When Patriots quarterback Tom Brady faced Ed Reed in the AFC Championship Game, Brady wore a message on his wristband: "Find 20 on every play."
In a nutshell, that illustrates just how much respect -- and fear -- opponents had for Reed, the game-changing, ballhawk safety who patrolled the back end of a defense like few others in NFL history.
Patriots coach Bill Belichick has called him the best free safety he's ever seen in the NFL, an opinion that would surely be seconded by many.
Reed, the Ravens first-round draft pick in 2002, retired this past spring after playing for 12 seasons, 11 of them in Baltimore. Reed finished with 64 career interceptions, the sixth-highest total in NFL history, and his total of 61 picks with the Ravens is far and away the team record (Ray Lewis ranks second at 31).
Reed played with a style all his own. He was unpredictable, and at times seemed to be freelancing his way around the back of the Ravens defense. But make no mistake: He always had a plan. Meticulous in his film study, Reed was tremendous at picking up on subtleties and quarterback tendencies, and then daring a quarterback to make a throw. And when the quarterback made a mistake, Reed pounced.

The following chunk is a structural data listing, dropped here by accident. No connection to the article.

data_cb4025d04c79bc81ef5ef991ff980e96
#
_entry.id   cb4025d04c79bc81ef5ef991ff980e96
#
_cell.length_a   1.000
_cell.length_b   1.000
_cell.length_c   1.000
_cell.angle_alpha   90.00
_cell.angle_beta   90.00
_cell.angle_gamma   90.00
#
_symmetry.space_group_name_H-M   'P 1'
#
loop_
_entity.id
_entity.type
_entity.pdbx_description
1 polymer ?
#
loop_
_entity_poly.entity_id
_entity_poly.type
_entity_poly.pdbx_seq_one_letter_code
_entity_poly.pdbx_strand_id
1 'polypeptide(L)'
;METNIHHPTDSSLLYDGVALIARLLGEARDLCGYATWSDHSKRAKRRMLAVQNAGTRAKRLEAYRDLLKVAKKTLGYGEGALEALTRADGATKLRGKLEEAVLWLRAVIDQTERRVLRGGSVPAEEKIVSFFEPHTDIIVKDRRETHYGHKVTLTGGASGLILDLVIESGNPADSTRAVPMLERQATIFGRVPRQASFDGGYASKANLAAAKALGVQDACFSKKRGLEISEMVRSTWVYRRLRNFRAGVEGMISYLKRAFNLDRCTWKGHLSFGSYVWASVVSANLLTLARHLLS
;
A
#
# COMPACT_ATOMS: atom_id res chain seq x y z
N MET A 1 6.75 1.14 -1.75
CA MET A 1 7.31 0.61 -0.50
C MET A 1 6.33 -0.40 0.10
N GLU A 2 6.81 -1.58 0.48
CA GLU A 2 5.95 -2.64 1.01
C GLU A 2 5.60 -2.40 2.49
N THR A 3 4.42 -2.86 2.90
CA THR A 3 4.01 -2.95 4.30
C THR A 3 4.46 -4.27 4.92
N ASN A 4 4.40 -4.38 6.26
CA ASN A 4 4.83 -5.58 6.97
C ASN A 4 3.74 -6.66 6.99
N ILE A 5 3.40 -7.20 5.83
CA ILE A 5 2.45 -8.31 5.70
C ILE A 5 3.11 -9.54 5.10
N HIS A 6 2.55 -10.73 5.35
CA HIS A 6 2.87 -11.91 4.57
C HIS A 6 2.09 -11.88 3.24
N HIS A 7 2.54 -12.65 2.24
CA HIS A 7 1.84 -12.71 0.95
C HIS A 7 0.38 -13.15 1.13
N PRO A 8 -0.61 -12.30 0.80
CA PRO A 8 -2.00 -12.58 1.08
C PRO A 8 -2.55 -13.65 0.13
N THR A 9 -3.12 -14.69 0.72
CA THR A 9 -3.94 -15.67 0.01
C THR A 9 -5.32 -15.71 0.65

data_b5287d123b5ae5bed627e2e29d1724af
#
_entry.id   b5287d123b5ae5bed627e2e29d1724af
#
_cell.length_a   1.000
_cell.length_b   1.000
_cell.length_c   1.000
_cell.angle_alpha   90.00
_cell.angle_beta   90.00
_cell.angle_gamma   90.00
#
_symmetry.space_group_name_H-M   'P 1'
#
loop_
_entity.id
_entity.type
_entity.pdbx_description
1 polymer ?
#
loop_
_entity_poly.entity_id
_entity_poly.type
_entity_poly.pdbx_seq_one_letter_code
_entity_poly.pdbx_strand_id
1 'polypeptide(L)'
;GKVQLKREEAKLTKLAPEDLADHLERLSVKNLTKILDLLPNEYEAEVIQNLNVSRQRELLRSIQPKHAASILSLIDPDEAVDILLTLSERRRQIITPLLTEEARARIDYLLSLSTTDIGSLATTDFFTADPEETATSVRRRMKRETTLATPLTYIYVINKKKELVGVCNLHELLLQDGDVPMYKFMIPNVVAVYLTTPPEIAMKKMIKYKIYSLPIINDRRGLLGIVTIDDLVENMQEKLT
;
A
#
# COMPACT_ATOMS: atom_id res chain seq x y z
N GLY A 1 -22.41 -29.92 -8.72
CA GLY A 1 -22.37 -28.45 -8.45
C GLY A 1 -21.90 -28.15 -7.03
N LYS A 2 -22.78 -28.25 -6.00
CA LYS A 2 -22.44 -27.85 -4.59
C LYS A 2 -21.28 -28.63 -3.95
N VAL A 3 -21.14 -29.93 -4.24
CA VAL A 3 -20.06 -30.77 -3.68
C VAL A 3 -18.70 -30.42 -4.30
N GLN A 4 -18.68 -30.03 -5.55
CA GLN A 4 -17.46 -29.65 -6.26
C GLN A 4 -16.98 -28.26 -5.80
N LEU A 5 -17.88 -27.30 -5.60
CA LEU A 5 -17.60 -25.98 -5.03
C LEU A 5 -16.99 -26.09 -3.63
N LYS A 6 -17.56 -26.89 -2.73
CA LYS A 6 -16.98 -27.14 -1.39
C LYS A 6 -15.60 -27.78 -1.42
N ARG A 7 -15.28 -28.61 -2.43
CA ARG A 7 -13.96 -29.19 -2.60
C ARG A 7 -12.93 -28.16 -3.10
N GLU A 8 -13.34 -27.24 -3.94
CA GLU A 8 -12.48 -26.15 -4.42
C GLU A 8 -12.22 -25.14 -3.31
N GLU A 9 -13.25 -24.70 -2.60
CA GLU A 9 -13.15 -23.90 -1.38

Reed holds the top three single-season interception totals in Ravens history, and also holds the team record with seven interception return touchdowns. (He also probably holds the team record for most interception return laterals, but that's unofficial...).
No one in NFL history has more interception return yardage (1,590), and his nine interceptions in the postseason is tied for a league record as well.
Reed made the Pro Bowl nine times and will be inducted into the Ravens Ring of Honor this fall. A trip to Canton and induction in the Pro Football Hall of Fame is sure to follow.